9 IT'S ALL GRAVY (Romeo featuring Christina Milian)

Yes you have read that correctly, that is indeed the title of the single. Since the summer Romeo has had a rather good time of things, stepping out from the shadows of the So Solid Crew to register a debut solo hit with Romeo Dunn (Number 3 in August) and then finding himself being asked for comment by just about every news organisation going being as he was the only famous Romeo anyone could think of when the Beckhams gave the name to their newborn son. His second single is the result of a collaboration with the lady who supplies the bulk of the vocals and indeed co-wrote the track, Christina Milian. She has already had two hits of her own this year, hitting Number 3 with both AM to PM and When You Look At Me. Romeo is the second rapper she has collaborated with on a chart single, thanks to her appearance alongside Ja Rule on Between Me And You in March 2001. On to this single though and there is no disputing its appeal with the chorus providing the perfect hook to Romeo's own rap interludes. Make that two Top 10 singles this year for the star, even if on both occasions he does seem to have been rather overshadowed by the female singers who are responsible for the most memorable moments on the singles.


10 HEY SEXY LADY (Shaggy)

A welcome return to the singles chart for Shaggy, last seen in the listings back in March when he collaborated with Ali G on Me Julie which hit Number 2. This new single from a brand new album sees him experiment once more with musical styles, opening as it does with some dramatic Mexican guitar and with cajun trumpets wailing away throughout. Other than that this is fairly standard fare with Shaggy declaiming the virtues of the titular sexy lady whilst collaborators Brian and Tony Gold supply the actual singing work. The single actually marks a long overdue reappearance for the Gold brothers, their only credited chart appearance in the past coming back in 1994 when they guested on Red Dragon's Compliments On Your Kiss which hit Number 2. Shaggy himself can celebrate a ninth Top 10 hit single even if you get the feeling that he needs to go away and come back again in a few years time to recapture the kind of impact that It Wasn't Me had almost two years ago.

13 WHATCHULOOKINAT (Whitney Houston)

When an artist is the subject of much press and TV documentary speculation about their state of health and/or mind, you know they have some work to do. Michael Jackson finds himself in that kind of position at present and coming a close second is Whitney Houston who despite the critical acclaim of her last album My Love Is Your Love in 1999 has seen her reputation take a battering in the intervening period with tales of drug abuse, forgotten lyrics and bizarre behaviour in interviews abounding. Hence this single is clearly designed as a riposte to her critics and an excellent way to state to the musical world "I'm back and still fighting." Maybe not her most commercial release ever and in truth perhaps a little overproduced, it still performs respectably enough given the slight lack of radio and television exposure that has blighted its chances slightly. A Top 10 entry would possibly have befitted an artist of her standing better but in the light of all the negative publicity that has surrounded her of late, a Number 13 entry isn't too much to complain about. It is at the very least her 33rd chart single since 1985 and the 28th to make the Top 20.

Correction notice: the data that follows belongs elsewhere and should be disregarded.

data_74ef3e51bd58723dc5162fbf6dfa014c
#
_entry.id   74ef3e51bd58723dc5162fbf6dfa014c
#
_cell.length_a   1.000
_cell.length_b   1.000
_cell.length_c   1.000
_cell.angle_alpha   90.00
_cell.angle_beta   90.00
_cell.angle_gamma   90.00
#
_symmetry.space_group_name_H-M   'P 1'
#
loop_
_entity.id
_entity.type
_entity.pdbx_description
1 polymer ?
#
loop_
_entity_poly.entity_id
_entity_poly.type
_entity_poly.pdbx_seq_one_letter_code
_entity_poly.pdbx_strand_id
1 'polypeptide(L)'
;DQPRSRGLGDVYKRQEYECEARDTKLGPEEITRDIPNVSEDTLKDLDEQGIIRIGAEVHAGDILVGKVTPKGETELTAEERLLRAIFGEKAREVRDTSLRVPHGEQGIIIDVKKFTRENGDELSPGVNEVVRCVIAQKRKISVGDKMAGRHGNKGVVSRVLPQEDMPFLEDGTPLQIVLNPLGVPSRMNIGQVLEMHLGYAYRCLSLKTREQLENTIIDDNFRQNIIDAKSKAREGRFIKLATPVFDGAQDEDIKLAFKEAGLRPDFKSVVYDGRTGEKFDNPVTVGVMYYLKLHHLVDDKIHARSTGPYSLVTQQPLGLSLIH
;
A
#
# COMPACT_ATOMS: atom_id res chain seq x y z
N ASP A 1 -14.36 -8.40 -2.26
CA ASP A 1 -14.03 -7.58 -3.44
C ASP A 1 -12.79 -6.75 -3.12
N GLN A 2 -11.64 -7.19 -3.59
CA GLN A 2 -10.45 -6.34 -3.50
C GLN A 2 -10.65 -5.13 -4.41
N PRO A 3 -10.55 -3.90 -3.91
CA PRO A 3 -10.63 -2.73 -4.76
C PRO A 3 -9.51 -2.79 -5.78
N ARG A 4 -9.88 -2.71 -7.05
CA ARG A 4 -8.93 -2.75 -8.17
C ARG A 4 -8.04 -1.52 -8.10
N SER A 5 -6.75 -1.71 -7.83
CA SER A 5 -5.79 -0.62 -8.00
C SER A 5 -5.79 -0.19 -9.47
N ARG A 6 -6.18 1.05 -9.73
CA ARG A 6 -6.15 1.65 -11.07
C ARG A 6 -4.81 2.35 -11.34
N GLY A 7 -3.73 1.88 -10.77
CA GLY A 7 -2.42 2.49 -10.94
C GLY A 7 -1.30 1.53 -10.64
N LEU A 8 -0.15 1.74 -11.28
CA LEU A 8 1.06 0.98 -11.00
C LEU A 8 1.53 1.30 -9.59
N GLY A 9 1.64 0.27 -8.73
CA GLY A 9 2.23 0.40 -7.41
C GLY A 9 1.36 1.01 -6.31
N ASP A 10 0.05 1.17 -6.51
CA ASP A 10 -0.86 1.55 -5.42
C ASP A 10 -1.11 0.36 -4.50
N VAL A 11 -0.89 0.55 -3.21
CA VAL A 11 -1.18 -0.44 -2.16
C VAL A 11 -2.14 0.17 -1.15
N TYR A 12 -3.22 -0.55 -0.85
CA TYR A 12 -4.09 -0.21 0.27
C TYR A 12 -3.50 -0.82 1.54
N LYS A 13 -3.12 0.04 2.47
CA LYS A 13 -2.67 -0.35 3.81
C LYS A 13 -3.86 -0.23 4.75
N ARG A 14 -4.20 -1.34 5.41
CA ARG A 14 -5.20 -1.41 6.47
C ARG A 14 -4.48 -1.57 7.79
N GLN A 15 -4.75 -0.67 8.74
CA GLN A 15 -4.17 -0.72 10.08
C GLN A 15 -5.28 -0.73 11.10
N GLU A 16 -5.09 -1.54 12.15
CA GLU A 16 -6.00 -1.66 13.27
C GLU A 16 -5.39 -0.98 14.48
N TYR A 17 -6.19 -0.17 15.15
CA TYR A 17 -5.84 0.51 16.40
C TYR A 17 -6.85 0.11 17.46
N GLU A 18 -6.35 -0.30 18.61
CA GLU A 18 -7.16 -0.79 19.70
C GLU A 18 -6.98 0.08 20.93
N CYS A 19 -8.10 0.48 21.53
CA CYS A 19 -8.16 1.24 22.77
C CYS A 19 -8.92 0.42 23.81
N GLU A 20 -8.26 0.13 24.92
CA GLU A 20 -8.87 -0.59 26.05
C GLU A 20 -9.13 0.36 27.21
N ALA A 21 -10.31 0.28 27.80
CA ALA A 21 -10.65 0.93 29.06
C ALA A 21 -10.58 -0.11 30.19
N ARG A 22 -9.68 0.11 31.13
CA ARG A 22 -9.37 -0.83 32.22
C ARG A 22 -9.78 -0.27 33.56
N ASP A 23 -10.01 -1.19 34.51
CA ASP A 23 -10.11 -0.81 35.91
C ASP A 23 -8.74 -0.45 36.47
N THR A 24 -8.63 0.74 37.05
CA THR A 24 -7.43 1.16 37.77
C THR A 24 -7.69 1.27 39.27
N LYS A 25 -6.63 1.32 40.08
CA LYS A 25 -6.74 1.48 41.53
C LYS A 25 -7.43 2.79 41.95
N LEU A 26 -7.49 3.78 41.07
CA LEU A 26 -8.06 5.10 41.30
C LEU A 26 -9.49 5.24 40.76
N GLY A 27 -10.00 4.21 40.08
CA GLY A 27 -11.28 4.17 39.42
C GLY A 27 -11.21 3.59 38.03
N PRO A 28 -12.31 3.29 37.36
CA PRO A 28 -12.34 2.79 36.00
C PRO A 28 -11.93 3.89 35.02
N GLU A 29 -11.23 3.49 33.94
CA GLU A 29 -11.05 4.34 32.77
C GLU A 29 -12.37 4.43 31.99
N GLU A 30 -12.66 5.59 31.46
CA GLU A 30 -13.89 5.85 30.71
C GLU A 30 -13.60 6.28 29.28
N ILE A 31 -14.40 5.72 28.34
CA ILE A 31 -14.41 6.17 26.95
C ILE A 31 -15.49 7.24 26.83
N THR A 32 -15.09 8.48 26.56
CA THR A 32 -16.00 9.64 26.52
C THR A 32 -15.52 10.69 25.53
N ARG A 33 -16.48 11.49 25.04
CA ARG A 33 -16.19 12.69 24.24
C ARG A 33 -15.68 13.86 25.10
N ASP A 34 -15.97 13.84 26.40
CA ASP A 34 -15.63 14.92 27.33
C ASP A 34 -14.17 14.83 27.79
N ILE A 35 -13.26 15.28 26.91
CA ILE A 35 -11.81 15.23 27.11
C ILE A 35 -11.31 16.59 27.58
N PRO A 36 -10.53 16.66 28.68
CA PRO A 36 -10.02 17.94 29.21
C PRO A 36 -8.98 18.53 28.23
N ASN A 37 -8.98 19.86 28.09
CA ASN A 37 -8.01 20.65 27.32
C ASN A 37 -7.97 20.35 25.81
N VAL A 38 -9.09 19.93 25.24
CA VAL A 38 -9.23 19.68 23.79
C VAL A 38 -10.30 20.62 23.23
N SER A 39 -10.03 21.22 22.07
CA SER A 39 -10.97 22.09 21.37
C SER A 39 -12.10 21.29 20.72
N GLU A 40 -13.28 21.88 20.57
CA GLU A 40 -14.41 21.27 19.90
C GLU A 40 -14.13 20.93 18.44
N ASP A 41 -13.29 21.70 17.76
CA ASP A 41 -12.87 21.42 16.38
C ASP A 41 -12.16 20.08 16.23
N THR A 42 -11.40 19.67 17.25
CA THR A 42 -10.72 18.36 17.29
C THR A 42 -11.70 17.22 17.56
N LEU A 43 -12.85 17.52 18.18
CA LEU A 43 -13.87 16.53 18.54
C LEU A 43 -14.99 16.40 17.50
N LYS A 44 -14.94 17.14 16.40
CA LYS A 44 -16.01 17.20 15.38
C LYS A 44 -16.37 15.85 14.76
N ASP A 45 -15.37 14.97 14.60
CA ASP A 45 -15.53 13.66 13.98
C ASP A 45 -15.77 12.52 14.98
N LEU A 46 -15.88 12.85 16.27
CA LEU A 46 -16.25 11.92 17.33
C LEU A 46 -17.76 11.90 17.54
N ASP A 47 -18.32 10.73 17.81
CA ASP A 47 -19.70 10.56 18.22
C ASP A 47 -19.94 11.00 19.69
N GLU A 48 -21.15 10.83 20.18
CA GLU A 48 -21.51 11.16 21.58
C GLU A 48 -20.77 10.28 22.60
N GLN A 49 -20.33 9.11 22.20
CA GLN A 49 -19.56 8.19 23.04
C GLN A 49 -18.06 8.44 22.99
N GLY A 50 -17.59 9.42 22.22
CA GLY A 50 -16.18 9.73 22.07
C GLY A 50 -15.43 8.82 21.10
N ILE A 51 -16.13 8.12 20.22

You will note that whilst the DJ Sammy single is an example of how club remakes of classic hits can actually work quite well on occasion we now have cause to deal with three successive examples of getting it badly wrong. Exhibit A is this debut single from the implausibly named Jan Wayne, a German singer whose modus operandi is to take famous old songs and trance them up (or is that down?) a little. Hence this chart entry for a new version of the song made famous by the Patti Smith Group back in 1978. Co-written by Bruce Springsteen, the original is a rock classic if ever there was one. Oddly enough this is not the first time that a German club act has remade it, Co.Ro featuring Tarlisa having crept into the bottom end of the Top 75 with a version in 1992. Back then record buyers clearly had more taste and needless to say this remake rips the heart and soul out of a very moving and intense song in a way that is almost criminal. This would rank as one of the worst singles ever made but for the fact that (a) Jan Wayne has made other singles and his rendition of Only You (complete with Ba-Da-Da-Das from the Flying Pickets arrangement) actually makes you want to go out and commit an act of violence and b) there is actually a worse single charting just two places below it.

16 TAKE MY BREATH AWAY (Soda Club featuring Hannah Alethea)

Welcome to two places below. This is where Soda Club have taken the love theme to the film Top Gun, as memorably performed back in 1986 by Berlin. The lush ballad topped the charts when first released alongside the film and indeed became a Top 3 hit all over again in 1990 when re-released to coincide with the film being aired on television for the first time. It is that famous and that fondly remembered. Hence this club remake is surely little more than an act of mindless cultural vandalism. Even if it didn't have the original to contend with it would stand up as a weak-kneed mindless piece of trance drivel of the very worst kind. This is the kind of record that makes you appreciate the creativity of an Ian Van Dahl track. Yet there is still more to come...